Per-pupil spending in England will be ‘almost back’ to 2009/10 levels in real terms by 2022/23, says the Institute for Government. That’s three years before funding is restored to pre-Coalition levels.
School funding is ‘complicated’. That’s because there are several income streams including local authority (LA) funding and capital spending.
The IfG found day-to-day* school spending increased slightly by 1.1% between 2011/12 and 2015/16 but this wasn’t uniform across sectors. Primary per-pupil spending rose by 7.2% in real terms. But secondary per-pupil spending fell by 2.9%. After 2015/16, average per-pupil spending ‘fell by 4.1% in real terms’ across both sectors: spending didn’t keep pace with rising pupil numbers.
There’s no precise spending data before 2011/12 because the DfE doesn’t have accurate figures about academy spending before then. Consistent data wasn’t available until 2011/12. That’s why figures above start at 2011/12 not when the Coalition took office. The IfG reckons school spending in real terms rose by 4% between 2011/12 and 2017/18 but the calculation was difficult. The spending increase may be overestimated.
Despite doubts over pre-2011/12 data, the IfG cites the IFS finding that total school spending in England ‘fell by 8% between 2009/10 and 2018/19’. This was ‘primarily’ caused by cuts to LA services for schools.
LA spending fell by 57% in the same period. These cuts ‘may’ have caused financial pressures if schools decided to pay for services previously provided by LAs rather than dropping them altogether.
Spending on school sixth forms dropped by nearly a third (30%). This expenditure is excluded from IfG’s analysis above which concentrates on spending for 5-15 year-olds.
The DfE introduced a School Financial Health and Efficiency programme in 2016 to help schools save money but ‘there are few signs this had led to major savings’.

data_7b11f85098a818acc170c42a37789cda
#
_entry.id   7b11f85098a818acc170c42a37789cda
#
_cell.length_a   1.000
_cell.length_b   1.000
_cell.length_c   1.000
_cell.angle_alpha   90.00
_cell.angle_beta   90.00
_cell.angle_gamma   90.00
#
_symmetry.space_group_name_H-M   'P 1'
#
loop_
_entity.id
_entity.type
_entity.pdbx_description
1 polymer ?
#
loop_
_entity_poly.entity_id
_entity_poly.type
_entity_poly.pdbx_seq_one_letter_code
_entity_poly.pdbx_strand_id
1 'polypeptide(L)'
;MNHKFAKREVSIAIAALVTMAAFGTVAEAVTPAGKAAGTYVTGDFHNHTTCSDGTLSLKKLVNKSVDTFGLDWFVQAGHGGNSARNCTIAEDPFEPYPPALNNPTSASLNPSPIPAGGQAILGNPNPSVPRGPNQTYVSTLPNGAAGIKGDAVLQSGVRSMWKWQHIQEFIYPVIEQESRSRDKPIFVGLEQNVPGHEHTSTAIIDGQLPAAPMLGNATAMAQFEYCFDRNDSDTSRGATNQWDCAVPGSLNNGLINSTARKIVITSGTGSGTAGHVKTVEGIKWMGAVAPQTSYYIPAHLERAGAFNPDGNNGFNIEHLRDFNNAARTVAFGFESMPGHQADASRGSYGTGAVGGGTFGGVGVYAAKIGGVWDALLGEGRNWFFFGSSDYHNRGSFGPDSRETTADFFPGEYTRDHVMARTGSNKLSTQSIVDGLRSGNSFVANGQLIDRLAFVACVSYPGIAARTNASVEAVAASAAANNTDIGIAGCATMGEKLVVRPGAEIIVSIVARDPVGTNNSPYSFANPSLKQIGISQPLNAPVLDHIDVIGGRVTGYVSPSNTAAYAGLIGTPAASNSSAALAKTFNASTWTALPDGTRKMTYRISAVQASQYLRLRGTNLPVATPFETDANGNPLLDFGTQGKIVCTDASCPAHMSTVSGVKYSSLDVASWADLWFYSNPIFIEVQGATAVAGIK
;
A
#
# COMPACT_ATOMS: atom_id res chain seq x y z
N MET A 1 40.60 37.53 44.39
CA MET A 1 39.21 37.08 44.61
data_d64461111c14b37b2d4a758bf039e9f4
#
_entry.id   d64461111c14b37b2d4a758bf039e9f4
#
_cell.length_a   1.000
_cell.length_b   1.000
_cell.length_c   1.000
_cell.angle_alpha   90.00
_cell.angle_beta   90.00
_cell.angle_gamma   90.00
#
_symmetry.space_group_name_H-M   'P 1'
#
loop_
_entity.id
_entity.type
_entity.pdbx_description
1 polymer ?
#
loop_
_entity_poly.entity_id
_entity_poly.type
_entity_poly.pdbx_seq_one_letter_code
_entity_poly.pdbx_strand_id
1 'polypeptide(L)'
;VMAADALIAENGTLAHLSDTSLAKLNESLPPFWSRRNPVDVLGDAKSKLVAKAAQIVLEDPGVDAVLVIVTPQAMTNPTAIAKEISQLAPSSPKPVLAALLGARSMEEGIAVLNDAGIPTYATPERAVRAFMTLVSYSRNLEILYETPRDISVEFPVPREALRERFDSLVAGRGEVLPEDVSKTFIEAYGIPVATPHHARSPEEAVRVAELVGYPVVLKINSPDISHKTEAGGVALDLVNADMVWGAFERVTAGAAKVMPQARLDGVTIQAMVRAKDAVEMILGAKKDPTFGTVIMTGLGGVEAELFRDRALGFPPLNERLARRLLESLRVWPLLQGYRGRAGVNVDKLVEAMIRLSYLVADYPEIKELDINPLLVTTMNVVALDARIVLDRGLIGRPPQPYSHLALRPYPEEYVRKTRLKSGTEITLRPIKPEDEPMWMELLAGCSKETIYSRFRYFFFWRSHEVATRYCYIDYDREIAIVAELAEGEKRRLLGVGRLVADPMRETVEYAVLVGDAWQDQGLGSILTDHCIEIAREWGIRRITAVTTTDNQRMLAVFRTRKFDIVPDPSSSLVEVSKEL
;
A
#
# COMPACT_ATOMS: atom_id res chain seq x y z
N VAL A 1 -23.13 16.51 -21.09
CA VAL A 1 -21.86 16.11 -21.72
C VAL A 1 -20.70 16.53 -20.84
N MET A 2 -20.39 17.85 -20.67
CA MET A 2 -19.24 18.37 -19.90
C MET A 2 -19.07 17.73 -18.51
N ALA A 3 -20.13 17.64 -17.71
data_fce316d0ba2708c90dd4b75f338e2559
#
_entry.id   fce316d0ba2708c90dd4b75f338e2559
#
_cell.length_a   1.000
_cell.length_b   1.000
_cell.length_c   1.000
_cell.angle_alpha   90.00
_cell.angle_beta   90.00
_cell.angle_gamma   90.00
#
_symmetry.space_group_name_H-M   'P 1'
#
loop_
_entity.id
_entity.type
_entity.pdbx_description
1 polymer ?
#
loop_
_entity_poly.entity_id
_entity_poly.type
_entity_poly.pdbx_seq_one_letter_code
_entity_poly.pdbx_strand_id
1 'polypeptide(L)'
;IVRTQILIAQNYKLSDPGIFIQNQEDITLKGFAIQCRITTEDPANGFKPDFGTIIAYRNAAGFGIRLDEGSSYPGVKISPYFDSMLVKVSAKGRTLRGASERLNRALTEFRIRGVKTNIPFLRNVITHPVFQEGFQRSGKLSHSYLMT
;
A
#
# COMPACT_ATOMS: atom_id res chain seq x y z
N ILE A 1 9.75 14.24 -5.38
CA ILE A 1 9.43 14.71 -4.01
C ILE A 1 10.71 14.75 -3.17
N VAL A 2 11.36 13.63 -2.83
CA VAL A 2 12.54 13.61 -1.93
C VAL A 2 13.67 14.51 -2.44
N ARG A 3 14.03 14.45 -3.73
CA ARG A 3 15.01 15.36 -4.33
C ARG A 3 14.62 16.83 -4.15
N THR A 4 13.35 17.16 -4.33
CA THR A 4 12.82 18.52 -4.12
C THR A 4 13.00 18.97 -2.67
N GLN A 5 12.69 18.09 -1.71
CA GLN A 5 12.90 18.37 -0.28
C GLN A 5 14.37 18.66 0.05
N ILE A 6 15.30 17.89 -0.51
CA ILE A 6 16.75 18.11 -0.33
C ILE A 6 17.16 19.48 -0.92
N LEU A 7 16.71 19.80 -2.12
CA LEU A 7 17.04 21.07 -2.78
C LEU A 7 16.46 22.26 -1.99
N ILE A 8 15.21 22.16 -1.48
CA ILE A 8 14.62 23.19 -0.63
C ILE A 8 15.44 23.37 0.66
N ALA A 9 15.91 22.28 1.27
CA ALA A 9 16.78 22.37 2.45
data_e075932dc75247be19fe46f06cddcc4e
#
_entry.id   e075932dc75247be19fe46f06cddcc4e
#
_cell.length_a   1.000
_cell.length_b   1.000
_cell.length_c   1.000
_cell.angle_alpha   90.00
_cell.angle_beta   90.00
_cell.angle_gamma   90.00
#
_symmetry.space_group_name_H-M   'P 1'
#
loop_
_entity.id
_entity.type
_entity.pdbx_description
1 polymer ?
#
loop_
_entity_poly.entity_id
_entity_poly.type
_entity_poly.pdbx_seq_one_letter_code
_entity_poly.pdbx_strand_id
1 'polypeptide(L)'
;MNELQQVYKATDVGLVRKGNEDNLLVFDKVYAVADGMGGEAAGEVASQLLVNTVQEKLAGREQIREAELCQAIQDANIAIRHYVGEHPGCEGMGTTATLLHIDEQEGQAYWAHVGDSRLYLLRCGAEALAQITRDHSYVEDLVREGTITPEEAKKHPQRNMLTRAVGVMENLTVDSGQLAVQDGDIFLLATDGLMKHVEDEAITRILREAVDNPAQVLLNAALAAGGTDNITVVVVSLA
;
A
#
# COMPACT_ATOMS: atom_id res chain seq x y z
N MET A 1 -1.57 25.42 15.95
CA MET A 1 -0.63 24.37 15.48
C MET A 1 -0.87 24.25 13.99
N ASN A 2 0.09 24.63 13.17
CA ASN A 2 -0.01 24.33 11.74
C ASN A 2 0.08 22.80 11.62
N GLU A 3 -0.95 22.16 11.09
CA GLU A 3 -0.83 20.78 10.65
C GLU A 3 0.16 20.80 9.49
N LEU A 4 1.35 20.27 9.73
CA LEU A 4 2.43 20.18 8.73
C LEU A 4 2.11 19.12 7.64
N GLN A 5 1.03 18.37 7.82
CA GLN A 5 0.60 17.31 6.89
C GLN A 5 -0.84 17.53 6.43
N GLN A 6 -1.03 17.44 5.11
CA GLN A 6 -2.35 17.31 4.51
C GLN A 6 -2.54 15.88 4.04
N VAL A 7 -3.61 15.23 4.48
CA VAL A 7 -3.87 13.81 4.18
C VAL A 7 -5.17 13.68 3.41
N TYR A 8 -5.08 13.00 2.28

In 2017/18, the DfE piloted** sending ‘school resource management advisers’ (SRMAs) into schools to recommend economies and ways of generating revenue. It’s unclear how far the proposals lead to ‘genuine efficiencies’ or are cost-cutting which could reduce education quality.
The IfG urges the DfE to explore how schools can really become more efficient while not cutting corners. It might be possible for schools to reduce spending by, say, increasing class sizes or sacking teaching assistants, but the government hasn’t ‘been explicit’ about whether such changes are ‘either possible – or politically acceptable’.
This analysis is important. Academies who apply for money to refurbish buildings will now have eligibility points deducted if they don’t submit a revised financial plan after an SRMA visit. But Schools Week reported in March that some SRMA advice contained measures such as using support staff instead of experienced teachers and limiting lunch portions. Such methods do not have the best interests of children at heart.
FOOTNOTE: The IfG also wrote about other subjects such as SEND provision and teacher recruitment and retention. I have concentrated only on funding.
*Excluding capital expenditure
**£2.3m was allocated to the pilot, Schools Week reported.
CORRECTION 13 November 08.51. Clumsy grammar in one sentence was changed.